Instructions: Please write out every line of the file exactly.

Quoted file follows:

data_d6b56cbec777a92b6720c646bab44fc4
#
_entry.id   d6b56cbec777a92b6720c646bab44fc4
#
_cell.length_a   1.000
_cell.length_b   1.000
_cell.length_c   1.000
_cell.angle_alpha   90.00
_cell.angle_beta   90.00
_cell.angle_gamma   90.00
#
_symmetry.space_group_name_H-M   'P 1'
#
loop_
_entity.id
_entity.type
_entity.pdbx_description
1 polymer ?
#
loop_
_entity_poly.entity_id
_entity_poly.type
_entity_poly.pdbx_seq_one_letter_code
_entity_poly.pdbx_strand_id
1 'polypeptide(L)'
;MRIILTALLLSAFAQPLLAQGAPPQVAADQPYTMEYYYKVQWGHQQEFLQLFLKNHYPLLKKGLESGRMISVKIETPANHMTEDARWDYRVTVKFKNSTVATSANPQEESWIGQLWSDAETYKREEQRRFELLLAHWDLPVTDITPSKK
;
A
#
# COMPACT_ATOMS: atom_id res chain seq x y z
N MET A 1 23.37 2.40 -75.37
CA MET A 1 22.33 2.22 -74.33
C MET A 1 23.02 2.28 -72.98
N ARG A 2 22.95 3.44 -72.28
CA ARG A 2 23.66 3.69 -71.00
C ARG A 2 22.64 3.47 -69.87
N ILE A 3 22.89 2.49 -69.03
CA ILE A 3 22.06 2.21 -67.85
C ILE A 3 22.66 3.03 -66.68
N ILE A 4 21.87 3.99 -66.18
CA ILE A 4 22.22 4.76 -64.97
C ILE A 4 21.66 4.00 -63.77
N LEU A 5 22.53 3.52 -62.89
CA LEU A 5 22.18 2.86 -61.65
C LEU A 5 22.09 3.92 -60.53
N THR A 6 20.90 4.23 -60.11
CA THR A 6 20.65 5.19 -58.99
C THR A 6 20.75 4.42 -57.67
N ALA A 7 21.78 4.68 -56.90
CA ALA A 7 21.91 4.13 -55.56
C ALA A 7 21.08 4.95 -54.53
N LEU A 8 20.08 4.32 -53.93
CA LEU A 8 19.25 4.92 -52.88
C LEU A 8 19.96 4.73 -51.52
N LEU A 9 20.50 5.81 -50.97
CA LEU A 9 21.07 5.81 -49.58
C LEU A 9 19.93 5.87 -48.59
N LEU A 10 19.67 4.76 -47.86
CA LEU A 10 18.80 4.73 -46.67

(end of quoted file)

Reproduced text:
data_d6b56cbec777a92b6720c646bab44fc4
#
_entry.id   d6b56cbec777a92b6720c646bab44fc4
#
_cell.length_a   1.000
_cell.length_b   1.000
_cell.length_c   1.000
_cell.angle_alpha   90.00
_cell.angle_beta   90.00
_cell.angle_gamma   90.00
#
_symmetry.space_group_name_H-M   'P 1'
#
loop_
_entity.id
_entity.type
_entity.pdbx_description
1 polymer ?
#
loop_
_entity_poly.entity_id
_entity_poly.type
_entity_poly.pdbx_seq_one_letter_code
_entity_poly.pdbx_strand_id
1 'polypeptide(L)'
;MRIILTALLLSAFAQPLLAQGAPPQVAADQPYTMEYYYKVQWGHQQEFLQLFLKNHYPLLKKGLESGRMISVKIETPANHMTEDARWDYRVTVKFKNSTVATSANPQEESWIGQLWSDAETYKREEQRRFELLLAHWDLPVTDITPSKK
;
A
#
# COMPACT_ATOMS: atom_id res chain seq x y z
N MET A 1 23.37 2.40 -75.37
CA MET A 1 22.33 2.22 -74.33
C MET A 1 23.02 2.28 -72.98
N ARG A 2 22.95 3.44 -72.28
CA ARG A 2 23.66 3.69 -71.00
C ARG A 2 22.64 3.47 -69.87
N ILE A 3 22.89 2.49 -69.03
CA ILE A 3 22.06 2.21 -67.85
C ILE A 3 22.66 3.03 -66.68
N ILE A 4 21.87 3.99 -66.18
CA ILE A 4 22.22 4.76 -64.97
C ILE A 4 21.66 4.00 -63.77
N LEU A 5 22.53 3.52 -62.89
CA LEU A 5 22.18 2.86 -61.65
C LEU A 5 22.09 3.92 -60.53
N THR A 6 20.90 4.23 -60.11
CA THR A 6 20.65 5.19 -58.99
C THR A 6 20.75 4.42 -57.67
N ALA A 7 21.78 4.68 -56.90
CA ALA A 7 21.91 4.13 -55.56
C ALA A 7 21.08 4.95 -54.53
N LEU A 8 20.08 4.32 -53.93
CA LEU A 8 19.25 4.92 -52.88
C LEU A 8 19.96 4.73 -51.52
N LEU A 9 20.50 5.81 -50.97
CA LEU A 9 21.07 5.81 -49.58
C LEU A 9 19.93 5.87 -48.59
N LEU A 10 19.67 4.76 -47.86
CA LEU A 10 18.80 4.73 -46.67